Be sure to do a load calc on the garage to keep the equipment properly sized and operating costs as low as possible. Two inch foam around the slab perimeter and caulked bottom plates will help.

    The only way to get pricing is to get bids from local contractors. Cost of ownership will exceed the cost of installation, so choose carefully.
    Proper Prior Planning Prevents Piss Poor Performance

    "There is hardly anything in the world that some man cannot make a little worse and sell a little cheaper, and the people who consider price only are this man's lawful prey. It's unwise to pay too little.
    When you pay too much, you lose a little money -- that is all. When you pay too little, you may lose everything, because the thing you bought was incapable of doing the thing it was bought to do.

    The common law of business balance prohibits paying a little and getting a lot -- it can't be done. If you deal with the lowest bidder, it is well to add something for the risk you run. And if you do that, you will have enough to pay for something better."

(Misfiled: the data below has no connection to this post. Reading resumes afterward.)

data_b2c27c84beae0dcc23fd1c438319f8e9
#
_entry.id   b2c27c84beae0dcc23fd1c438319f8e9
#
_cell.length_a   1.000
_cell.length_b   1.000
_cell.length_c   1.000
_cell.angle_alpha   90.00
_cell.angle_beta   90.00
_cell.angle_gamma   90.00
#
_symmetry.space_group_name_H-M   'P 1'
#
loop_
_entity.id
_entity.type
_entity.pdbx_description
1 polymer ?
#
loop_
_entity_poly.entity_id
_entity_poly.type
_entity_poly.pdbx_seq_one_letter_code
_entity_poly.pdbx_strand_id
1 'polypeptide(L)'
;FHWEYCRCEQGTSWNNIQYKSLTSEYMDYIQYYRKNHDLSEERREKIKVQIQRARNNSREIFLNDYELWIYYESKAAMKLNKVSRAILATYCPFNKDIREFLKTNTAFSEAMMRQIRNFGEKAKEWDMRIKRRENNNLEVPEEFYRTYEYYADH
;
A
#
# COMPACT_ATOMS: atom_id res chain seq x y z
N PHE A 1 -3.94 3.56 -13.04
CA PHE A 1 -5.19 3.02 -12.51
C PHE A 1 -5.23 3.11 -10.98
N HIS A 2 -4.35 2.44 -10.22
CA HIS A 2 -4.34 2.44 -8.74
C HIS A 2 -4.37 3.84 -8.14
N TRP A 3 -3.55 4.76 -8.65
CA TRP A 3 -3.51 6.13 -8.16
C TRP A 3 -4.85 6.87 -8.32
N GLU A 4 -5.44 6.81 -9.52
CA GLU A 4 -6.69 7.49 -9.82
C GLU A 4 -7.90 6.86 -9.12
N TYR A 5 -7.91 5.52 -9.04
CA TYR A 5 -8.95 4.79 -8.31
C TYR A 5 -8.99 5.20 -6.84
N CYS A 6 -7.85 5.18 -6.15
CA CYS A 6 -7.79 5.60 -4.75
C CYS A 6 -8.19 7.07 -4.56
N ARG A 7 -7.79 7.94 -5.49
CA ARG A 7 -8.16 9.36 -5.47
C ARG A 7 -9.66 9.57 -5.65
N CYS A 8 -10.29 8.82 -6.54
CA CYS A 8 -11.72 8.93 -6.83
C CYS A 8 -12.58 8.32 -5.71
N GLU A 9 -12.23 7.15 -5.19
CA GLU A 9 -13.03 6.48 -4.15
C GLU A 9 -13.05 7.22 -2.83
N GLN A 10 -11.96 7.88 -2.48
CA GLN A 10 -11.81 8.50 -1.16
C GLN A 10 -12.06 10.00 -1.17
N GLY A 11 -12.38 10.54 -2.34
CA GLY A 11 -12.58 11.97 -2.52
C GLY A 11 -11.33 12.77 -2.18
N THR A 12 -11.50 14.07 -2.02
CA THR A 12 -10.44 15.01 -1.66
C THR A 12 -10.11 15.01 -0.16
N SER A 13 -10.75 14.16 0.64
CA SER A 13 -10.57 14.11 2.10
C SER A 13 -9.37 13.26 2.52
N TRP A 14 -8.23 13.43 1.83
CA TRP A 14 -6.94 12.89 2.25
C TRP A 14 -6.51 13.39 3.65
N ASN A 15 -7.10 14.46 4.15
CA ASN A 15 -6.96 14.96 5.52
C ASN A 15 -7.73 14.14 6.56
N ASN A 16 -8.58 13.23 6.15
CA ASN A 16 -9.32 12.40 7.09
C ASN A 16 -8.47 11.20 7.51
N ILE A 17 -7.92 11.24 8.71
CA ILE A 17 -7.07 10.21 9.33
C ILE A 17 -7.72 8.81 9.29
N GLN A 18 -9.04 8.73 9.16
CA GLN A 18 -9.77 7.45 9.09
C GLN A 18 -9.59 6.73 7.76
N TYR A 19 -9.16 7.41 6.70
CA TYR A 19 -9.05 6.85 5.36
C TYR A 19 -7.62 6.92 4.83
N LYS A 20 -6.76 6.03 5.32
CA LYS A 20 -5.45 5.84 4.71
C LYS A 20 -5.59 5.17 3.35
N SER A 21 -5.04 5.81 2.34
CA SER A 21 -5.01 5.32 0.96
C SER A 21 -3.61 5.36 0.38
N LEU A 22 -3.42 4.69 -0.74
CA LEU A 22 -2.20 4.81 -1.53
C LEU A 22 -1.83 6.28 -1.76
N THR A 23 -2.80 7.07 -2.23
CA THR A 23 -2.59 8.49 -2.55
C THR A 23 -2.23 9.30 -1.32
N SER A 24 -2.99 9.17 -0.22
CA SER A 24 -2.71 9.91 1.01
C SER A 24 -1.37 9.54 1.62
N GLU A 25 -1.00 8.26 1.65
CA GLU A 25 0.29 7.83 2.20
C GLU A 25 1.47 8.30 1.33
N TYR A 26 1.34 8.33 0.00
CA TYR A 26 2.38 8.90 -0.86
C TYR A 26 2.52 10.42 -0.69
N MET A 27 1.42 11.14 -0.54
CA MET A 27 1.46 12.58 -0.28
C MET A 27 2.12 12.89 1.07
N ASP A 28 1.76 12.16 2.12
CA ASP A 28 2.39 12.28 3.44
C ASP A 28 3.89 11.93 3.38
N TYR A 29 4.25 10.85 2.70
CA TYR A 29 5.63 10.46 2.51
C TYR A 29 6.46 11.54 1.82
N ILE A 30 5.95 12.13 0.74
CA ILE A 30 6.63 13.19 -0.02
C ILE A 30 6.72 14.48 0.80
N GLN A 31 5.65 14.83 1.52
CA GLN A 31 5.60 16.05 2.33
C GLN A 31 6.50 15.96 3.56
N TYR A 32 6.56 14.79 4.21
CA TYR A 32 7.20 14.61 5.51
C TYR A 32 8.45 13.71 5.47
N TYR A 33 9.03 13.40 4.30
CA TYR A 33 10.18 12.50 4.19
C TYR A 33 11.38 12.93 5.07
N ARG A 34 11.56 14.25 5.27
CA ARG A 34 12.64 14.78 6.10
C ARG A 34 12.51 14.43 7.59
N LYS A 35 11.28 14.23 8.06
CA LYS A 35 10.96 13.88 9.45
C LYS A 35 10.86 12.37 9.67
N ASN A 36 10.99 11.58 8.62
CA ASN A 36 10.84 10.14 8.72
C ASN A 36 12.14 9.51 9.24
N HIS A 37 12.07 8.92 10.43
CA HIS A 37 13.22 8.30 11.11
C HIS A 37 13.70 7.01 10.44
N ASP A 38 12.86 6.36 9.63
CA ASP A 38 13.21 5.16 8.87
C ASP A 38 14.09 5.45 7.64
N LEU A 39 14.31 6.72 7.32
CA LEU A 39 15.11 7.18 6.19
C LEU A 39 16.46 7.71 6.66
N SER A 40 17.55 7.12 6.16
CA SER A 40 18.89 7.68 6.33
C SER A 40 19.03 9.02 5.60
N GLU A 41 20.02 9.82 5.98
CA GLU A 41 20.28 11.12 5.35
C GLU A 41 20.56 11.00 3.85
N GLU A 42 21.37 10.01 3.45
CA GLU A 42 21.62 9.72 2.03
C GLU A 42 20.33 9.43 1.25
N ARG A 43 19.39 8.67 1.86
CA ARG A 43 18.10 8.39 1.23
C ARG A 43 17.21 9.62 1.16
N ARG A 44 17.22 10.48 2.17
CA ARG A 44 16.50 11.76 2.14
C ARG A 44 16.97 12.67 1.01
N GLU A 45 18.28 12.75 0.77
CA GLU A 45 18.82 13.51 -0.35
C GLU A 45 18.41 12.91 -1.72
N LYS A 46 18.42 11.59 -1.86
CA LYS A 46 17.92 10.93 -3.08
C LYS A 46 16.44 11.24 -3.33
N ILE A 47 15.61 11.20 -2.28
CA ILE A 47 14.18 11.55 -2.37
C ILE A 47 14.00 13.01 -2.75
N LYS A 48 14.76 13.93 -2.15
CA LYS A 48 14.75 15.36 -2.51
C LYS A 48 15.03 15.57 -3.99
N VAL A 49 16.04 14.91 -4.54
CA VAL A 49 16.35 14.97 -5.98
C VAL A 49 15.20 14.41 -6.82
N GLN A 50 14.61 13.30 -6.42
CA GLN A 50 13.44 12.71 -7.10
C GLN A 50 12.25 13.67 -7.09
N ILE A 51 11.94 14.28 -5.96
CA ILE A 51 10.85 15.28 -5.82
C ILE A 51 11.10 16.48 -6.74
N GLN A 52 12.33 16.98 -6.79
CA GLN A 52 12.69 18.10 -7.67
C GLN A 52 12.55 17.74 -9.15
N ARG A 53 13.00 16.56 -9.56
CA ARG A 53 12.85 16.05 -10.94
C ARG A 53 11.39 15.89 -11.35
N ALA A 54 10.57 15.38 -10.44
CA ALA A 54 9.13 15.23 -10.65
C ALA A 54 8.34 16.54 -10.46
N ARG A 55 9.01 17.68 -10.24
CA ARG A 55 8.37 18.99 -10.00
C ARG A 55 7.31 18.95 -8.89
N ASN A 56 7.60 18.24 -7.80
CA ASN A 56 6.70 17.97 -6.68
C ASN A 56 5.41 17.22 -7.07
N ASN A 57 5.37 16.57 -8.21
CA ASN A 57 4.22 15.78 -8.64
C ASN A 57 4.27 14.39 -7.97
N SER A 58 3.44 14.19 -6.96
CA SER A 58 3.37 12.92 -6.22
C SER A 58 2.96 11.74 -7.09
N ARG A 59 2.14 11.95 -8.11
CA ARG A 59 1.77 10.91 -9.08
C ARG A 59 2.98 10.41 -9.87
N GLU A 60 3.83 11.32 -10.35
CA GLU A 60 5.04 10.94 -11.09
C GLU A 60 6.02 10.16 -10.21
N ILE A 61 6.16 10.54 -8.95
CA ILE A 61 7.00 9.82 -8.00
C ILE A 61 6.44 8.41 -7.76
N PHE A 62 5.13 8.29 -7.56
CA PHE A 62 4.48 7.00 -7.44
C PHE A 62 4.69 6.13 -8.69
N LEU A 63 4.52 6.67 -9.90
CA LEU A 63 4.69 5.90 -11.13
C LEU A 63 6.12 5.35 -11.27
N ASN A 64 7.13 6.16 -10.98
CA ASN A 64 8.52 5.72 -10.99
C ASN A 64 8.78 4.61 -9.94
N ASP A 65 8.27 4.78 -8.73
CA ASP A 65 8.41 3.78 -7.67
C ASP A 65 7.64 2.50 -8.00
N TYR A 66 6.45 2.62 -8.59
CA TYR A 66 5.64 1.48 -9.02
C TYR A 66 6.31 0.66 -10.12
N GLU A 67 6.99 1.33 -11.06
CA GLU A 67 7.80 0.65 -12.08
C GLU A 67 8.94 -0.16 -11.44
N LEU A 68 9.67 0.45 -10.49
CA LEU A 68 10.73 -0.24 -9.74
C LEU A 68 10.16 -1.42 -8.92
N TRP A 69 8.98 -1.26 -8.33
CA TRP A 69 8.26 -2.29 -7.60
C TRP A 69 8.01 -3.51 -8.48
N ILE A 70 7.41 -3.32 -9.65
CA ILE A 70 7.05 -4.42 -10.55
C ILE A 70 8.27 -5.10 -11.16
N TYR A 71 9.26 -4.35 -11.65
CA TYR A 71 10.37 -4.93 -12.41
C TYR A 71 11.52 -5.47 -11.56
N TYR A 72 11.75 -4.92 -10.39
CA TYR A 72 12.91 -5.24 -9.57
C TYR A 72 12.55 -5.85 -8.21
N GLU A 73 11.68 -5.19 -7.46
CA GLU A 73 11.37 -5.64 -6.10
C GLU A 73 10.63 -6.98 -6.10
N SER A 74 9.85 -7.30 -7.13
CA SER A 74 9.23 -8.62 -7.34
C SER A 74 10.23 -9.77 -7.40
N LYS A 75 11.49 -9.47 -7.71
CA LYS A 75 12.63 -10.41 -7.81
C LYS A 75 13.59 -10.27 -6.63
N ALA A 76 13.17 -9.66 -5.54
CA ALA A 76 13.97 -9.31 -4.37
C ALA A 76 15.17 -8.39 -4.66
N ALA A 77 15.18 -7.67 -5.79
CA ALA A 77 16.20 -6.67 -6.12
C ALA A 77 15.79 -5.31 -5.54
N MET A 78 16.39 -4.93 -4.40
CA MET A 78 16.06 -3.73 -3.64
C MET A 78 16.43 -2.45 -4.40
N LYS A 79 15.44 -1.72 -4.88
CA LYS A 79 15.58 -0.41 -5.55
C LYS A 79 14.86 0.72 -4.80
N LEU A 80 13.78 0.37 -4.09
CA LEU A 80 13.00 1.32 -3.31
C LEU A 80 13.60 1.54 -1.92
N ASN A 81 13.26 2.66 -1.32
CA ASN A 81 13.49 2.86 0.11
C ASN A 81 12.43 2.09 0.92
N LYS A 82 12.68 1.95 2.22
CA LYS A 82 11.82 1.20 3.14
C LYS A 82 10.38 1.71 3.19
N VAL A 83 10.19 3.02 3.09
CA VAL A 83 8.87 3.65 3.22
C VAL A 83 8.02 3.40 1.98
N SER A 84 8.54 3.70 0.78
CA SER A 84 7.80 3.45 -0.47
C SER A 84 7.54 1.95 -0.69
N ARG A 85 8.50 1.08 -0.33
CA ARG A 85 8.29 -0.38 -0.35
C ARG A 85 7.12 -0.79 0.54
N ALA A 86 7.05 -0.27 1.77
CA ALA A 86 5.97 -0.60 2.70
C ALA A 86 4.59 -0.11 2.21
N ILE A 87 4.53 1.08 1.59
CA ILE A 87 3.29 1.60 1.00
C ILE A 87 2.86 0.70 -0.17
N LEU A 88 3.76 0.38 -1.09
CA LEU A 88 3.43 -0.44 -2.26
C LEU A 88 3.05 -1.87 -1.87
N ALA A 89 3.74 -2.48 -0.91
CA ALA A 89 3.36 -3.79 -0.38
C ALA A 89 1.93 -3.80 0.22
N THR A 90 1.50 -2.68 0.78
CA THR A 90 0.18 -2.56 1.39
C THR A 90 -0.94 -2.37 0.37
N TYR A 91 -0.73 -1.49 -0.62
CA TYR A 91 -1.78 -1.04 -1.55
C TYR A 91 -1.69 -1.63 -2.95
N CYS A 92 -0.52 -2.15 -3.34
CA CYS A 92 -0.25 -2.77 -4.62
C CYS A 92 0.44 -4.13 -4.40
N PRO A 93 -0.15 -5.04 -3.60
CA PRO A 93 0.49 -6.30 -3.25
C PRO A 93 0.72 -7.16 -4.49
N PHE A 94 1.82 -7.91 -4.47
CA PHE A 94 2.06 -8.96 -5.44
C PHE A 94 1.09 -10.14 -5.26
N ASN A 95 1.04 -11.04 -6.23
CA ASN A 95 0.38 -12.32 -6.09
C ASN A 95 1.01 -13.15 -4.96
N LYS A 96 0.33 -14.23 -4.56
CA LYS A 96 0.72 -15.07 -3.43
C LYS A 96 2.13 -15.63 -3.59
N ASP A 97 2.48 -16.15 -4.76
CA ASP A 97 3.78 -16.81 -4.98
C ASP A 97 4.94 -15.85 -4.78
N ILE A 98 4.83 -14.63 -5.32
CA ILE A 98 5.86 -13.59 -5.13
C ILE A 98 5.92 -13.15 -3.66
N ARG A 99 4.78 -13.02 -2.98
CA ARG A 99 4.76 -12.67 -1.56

John Ruskin


  6. #6
    Join Date
    Feb 2004
    Posts
    2,597
    ductless heat pump, that way if you do need to cool in the future, you can.

    good luck.

  7. #7
    Join Date
    Jan 2002
    Location
    Ft.Worth,Tx
    Posts
    4,584

    Heat for Garage

    Radiant Heaters for garages Fahrenheat Portable Radiant Heater 500Watt, 120 Volt
    ( In stock )
    Radiant heater is designed for supplemental indoor heating in residential and commercial areas such as garages, workshops, toll booths, loading and sh... More at Northern Tool $87.17
    Buy It
    at Northern Tool



    "Everyday above ground, is a good day".
    "But everyday that you have made a difference in someones life, may insure you stay above ground a little longer".<aircooled>

  8. #8
    Join Date
    Oct 2003
    Location
    Washington
    Posts
    7,405
    I'm partial to the Modine "Hot Dawg". Here's a link:

    http://hot-dawg.modine.com/

  9. #9
    Join Date
    Oct 2003
    Location
    Washington
    Posts
    7,405

    Re: Heat for Garage

    Originally posted by aircooled53
    Radiant Heaters for garages Fahrenheat Portable Radiant Heater 500Watt, 120 Volt
    ( In stock )
    Radiant heater is designed for supplemental indoor heating in residential and commercial areas such as garages, workshops, toll booths, loading and sh... More at Northern Tool $87.17